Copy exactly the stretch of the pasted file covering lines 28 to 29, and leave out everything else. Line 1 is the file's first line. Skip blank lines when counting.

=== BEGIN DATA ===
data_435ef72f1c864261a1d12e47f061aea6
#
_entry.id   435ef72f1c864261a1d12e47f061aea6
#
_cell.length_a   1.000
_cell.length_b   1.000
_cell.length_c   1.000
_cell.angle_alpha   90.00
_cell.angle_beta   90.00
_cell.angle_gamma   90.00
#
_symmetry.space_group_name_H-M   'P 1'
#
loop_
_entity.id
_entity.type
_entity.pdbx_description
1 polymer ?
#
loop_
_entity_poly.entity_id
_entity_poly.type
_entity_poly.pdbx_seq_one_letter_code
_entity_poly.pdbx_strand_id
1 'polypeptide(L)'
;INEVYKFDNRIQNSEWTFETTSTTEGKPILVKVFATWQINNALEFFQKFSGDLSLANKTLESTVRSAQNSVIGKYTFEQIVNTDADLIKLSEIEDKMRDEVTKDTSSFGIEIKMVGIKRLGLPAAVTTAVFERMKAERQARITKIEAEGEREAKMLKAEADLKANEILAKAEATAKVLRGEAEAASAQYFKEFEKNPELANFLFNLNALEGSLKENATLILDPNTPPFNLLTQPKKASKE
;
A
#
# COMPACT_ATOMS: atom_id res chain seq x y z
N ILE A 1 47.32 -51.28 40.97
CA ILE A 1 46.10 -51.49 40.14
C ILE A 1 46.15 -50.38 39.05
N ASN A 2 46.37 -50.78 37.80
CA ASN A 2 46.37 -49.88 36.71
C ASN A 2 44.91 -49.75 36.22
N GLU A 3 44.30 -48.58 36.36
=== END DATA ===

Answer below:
A
#